So Long, My Son (Di jiu tian chang): Wang Xiaoshuai’s expertly sprawling yet personal examination of three decades of life in China
The deceptively sedate nature of director Wang Xiaoshuai’s latest offering camouflages a story that is remarkably involved and fascinating, if not without its challenges for the audience. But if the challenge is accepted, then the rewards are plentiful. Viewers are not spoonfed easy, self-contained resolutions, and the impact of the film only becomes truly potent when reflecting later upon what has been seen. So Long, My Son is a picture that gently washes over its viewers, encouraging them to drift with it.
Yaojun (Wang Jingchun) and his wife Liyun (Yong Mei) are relatively content with their lives until their son drowns in a tragic accident. Life goes on, although their loss and pain is never truly assimilated, to the point that they adopt another boy, giving him a life where he is essentially positioned as a direct replacement for his deceased precursor brother. Spanning more than three decades over a three-hour running time, So Long, My Son examines the human cost of China’s remarkably rapid economic development, beginning with the remnants of the Chinese cultural revolution. It tells a story of considerable scope while remaining intimate and human.
The notion of the passage of time is dealt with curiously. There is no announcement of flash forwards or flashbacks, and this can be somewhat obtuse. In some sequences it can be difficult to immediately pinpoint the setting without context, which is then established by a conversation, or by the characters venturing outside, allowing the audience to see where they physically are. Aside from one latter portion of So Long, My Son, no attempt is made to age the characters, which might have been beneficial. It’s not as though most people will go a decade without physically ageing or even just changing their hairstyle. The potentially inscrutable nature of the film’s chronology is remarked upon when Yaojun mentions that it feels as though he’s been at a certain place in a past life. A film that is methodical while retaining a sense of authenticity, So Long, My Son is a gratifyingly considerate event.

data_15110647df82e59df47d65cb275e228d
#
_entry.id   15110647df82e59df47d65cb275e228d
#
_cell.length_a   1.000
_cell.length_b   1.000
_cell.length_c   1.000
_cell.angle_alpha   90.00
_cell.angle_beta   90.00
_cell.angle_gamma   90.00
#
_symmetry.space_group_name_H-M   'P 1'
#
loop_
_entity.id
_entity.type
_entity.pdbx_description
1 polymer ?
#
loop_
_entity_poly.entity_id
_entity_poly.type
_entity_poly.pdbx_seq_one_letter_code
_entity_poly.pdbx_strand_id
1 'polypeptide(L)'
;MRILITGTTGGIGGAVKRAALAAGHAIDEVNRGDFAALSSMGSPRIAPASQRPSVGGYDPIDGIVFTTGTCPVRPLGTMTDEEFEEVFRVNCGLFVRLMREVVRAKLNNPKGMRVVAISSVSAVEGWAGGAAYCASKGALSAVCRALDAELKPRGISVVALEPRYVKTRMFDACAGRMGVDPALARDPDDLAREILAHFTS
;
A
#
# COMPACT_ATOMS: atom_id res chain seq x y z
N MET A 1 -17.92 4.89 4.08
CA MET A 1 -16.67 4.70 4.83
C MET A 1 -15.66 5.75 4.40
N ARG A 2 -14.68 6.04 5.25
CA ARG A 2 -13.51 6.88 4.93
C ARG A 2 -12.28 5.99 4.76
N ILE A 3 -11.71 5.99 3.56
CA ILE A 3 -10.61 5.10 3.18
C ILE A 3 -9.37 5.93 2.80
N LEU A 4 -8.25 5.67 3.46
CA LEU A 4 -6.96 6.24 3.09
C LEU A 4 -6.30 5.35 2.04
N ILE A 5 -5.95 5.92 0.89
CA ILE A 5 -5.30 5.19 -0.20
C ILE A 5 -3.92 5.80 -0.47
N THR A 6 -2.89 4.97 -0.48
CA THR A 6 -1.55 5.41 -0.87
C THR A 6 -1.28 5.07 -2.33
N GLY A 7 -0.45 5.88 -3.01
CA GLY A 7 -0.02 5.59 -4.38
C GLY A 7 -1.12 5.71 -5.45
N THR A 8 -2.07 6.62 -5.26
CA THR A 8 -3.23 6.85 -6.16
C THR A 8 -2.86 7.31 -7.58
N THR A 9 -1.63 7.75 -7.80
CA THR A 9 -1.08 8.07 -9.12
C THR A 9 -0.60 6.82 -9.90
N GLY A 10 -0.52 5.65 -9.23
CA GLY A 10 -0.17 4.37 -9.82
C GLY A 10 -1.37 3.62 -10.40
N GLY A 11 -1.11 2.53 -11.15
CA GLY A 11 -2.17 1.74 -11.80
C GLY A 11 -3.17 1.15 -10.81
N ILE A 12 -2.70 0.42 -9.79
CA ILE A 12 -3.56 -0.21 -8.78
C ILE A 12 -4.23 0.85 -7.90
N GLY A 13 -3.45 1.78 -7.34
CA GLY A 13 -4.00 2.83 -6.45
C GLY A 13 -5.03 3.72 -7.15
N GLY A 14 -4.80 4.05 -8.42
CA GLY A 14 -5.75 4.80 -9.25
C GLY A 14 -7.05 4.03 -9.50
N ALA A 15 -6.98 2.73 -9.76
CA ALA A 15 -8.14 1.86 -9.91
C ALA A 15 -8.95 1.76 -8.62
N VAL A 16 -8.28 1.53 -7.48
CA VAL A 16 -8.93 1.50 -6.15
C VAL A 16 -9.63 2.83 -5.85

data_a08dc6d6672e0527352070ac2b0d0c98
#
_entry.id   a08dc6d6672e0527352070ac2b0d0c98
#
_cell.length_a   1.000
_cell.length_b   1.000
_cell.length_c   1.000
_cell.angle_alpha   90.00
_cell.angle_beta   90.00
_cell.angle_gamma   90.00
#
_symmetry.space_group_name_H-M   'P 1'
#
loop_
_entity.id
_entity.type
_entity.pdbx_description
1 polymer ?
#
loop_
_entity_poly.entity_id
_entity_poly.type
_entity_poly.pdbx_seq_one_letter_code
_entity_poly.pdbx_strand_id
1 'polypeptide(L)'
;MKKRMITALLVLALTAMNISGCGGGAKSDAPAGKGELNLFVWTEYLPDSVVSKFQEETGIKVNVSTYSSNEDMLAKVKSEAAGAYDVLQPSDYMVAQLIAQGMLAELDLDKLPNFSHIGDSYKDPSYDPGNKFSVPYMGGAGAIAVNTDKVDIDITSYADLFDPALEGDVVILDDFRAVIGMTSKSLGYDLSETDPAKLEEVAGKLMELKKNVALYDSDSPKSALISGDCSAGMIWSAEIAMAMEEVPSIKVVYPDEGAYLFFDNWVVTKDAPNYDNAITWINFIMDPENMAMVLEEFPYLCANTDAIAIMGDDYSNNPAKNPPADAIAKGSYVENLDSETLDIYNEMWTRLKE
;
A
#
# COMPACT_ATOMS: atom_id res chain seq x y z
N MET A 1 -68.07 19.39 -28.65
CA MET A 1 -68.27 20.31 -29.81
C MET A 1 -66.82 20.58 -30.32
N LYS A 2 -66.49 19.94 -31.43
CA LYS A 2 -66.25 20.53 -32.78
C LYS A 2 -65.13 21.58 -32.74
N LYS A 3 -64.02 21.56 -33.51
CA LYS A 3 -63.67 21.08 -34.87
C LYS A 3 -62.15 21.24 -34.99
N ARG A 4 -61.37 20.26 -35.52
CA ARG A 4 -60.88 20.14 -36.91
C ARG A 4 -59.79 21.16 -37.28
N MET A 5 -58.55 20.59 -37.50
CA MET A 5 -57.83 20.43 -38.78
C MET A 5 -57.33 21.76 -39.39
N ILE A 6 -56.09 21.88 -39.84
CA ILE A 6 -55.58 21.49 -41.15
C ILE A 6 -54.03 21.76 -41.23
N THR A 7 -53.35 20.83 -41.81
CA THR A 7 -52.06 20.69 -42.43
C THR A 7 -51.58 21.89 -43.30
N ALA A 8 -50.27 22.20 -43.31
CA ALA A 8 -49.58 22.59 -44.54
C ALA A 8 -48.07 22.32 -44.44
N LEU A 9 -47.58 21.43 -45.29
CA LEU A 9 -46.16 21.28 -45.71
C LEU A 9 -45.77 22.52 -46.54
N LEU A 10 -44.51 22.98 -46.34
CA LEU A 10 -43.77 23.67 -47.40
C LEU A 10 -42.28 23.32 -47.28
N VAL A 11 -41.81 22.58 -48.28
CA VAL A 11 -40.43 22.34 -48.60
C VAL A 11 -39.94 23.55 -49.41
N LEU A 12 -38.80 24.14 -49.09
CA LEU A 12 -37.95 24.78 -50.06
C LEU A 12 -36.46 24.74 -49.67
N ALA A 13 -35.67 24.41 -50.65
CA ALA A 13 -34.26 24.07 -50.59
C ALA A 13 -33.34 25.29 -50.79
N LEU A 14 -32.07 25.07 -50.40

So Long, My Son (Di jiu tian chang) does not have a UK release date yet.
Read more reviews from our Berlin Film Festival 2019 coverage here.
For further information about the event visit the Berlin Film Festival website here.